partition
The partition in which the resources must be located
policylevel
Enable policy enforcement at the specified policy constraint level
qos
The qos credential of the requestor
rsvprofile
Use the specified profile if committing a resulting transaction id directly to a reservation
starttime
Constrain the timeframe for the returned results by specifying one or more ranges using the
format <STIME>[-<ENDTIME>][;<STIME>[-<ENDTIME>]] where each time is specified in the
format in absolute, relative, or epoch time format ([HH[:MM[:SS]]][_MO[/DD[/YY]]] or +
[[[DD:]HH:]MM:]SS or <EPOCHTIME>).
The starttime specified is not the exact time at which the returned range must start,
but is rather the earliest possible time the range may start.
taskmem
Require taskmem MB of memory per task located
tpn
Require exactly tpn tasks per node on all discovered resources
user
The user credential of the requestor
var
Use associated variables in generating per transaction charging quotes
variables
Takes a string of the format variables='var[=attr]'[;'var[=attr]' and passes the
variables onto the reservation when used in conjunction with --flags=tid and mrsvctl c -R <tid>.
vmusage
Possible value is vmcreate. Moab will find resources for the job assuming it is a vmcreate job,
and if os is also specified, Moab will look for a hypervisor capable of running a VM with the
requested OS.
Usage Notes
The mshow -a command allows for querying of available system resources.
When combined with the --flags=tid option these available resources can
then be placed into a packaged reservation (using mrsvctl -c -R). This allows
system administrators to grab and reserve available resources for whatever
reason, without conflicting with jobs or reservations that may be holding
certain resources.
Commands
207
Chapter 3 Scheduler Commands
There are a few restrictions on which <ATTR> from the -w command can be
placed in the same req: minprocs, minnodes, and gres are all mutually
exclusive, only one may be used per -w request.
The allocation of available nodes will follow the global
NODEALLOCATIONPOLICY.
When the '-o' flag is not used, multi-request results will be aggregated. This
aggregation will negate the use of offsets and request-specific starttimes.
The config parameter RESOURCEQUERYDEPTH controls the maximum number
of options that will be returned in response to a resource query.
Examples
Example 3-36: Basic Compute Node Query and Reservation
> mshow -a -w duration=10:00:00,minprocs=1,os=AIX53,jobfeature=shared -flags=tid,future
Partition
Tasks Nodes
Duration
------------- ----- -----------ALL
1
1
10:00:00
ALL
1
1
10:00:00
ALL
1
1
10:00:00
> mrsvctl -c -R 4
Note: reservation system.2 created
StartOffset
-----------00:00:00
10:00:00
20:00:00
StartDate
-------------13:28:09_04/27
17:14:48_04/28
21:01:27_04/29
TID=4
TID=5
TID=6
ReqID=0
ReqID=0
ReqID=0
Example 3-37: Mixed Processor and License Query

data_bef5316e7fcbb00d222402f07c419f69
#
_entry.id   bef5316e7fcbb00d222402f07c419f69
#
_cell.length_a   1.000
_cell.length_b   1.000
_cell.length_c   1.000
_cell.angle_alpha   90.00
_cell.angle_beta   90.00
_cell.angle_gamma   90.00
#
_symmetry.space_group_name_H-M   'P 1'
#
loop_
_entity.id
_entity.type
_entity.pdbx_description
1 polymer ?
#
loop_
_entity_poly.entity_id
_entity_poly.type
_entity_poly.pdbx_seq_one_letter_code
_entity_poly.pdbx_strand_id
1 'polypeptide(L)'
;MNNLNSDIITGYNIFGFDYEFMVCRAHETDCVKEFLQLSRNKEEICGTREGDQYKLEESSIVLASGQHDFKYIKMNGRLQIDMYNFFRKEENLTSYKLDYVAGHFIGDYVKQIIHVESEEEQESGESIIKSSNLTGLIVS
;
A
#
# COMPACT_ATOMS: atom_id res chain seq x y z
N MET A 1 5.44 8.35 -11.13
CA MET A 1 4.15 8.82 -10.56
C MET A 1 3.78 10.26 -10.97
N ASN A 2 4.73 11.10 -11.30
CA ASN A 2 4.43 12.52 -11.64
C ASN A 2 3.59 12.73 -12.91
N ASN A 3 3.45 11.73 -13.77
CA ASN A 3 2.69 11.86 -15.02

Select one node with 4 processors and 1 matlab license where the matlab
license is only available for the last hour of the reservation. Also, select 16
additional processors which are available during the same timeframe but which
can be located anywhere in the cluster. Group the resulting transactions
together using transaction dependencies so only the first transaction needs to
be committed to reserve all associated resources.
> mshow -a -i -o -x -w mintasks=1@PROCS:4,duration=10:00:00,coalloc=a \
-w gres=matlab,offset=9:00:00,duration=1:00:00,coalloc=a \
-w minprocs=16,duration=10:00:00 --flags=tid,future,summary
Partition
Tasks Nodes
Duration
StartOffset
StartDate
------------- ----- ------------ ------------ -------------ALL
1
1
10:00:00
00:00:00 13:28:09_04/27 TID=4 ReqID=0
ALL
1
1
10:00:00
10:00:00 17:14:48_04/28 TID=5 ReqID=0
ALL
1
1
10:00:00
20:00:00 21:01:27_04/29 TID=6 ReqID=0
> mrsvctl -c -R 4
Note:
Note:
Note:
reservation system.2 created
reservation system.3 created
reservation system.4 created
Example 3-38: Request for Generic Resources
Query for a generic resource on a specific host (no processors, only a generic
resource).
208
Commands
Chapter 3 Scheduler Commands
> mshow -a -i -x -o -w gres=dvd,duration=10:00,hostlist=node03 --flags=tid,future
Partition
Tasks Nodes
StartOffset
Duration
StartDate
------------- ----- ------------ ------------ -------------ALL
1
1
00:00:00
00:10:00 11:33:25_07/27 TID=16
ReqID=0
ALL
1
1
00:10:00
00:10:00 11:43:25_07/27 TID=17
ReqID=0
ALL
1
1
00:20:00
00:10:00 11:53:25_07/27 TID=18
ReqID=0
> mrsvctl -c -R 16
Note: reservation system.6 created
> mdiag -r system.6
Diagnosing Reservations
RsvID
Type Par
StartTime
EndTime
Duration Node Task
Proc
-------- ------------------------ ---- ---- --system.6
User loc
-00:01:02
00:08:35
00:09:37
1
1
0
Flags: ISCLOSED
ACL:
RSV==system.6=
CL:
RSV==system.6
Accounting Creds: User:test
Task Resources: dvd: 1
Attributes (HostExp='^node03$')
Rsv-Group: system.6
Example 3-39: Allocation of Shared Resources
This example walks through a relatively complicated example in which a set of
resources can be reserved to be allocated for shared requests. In the example
below, the first mshow query looks for resources within an existing shared
reservation. In the example, this first query fails because there is now existing
reservation. The second query looks for resources within an existing shared
reservation. In the example, this first query fails because there is now existing
reservation. The second mshow request asks for resources outside of a shared
reservation and finds the desired resources. These resources are then
reserved as a shared pool. The third mshow request again asks for resources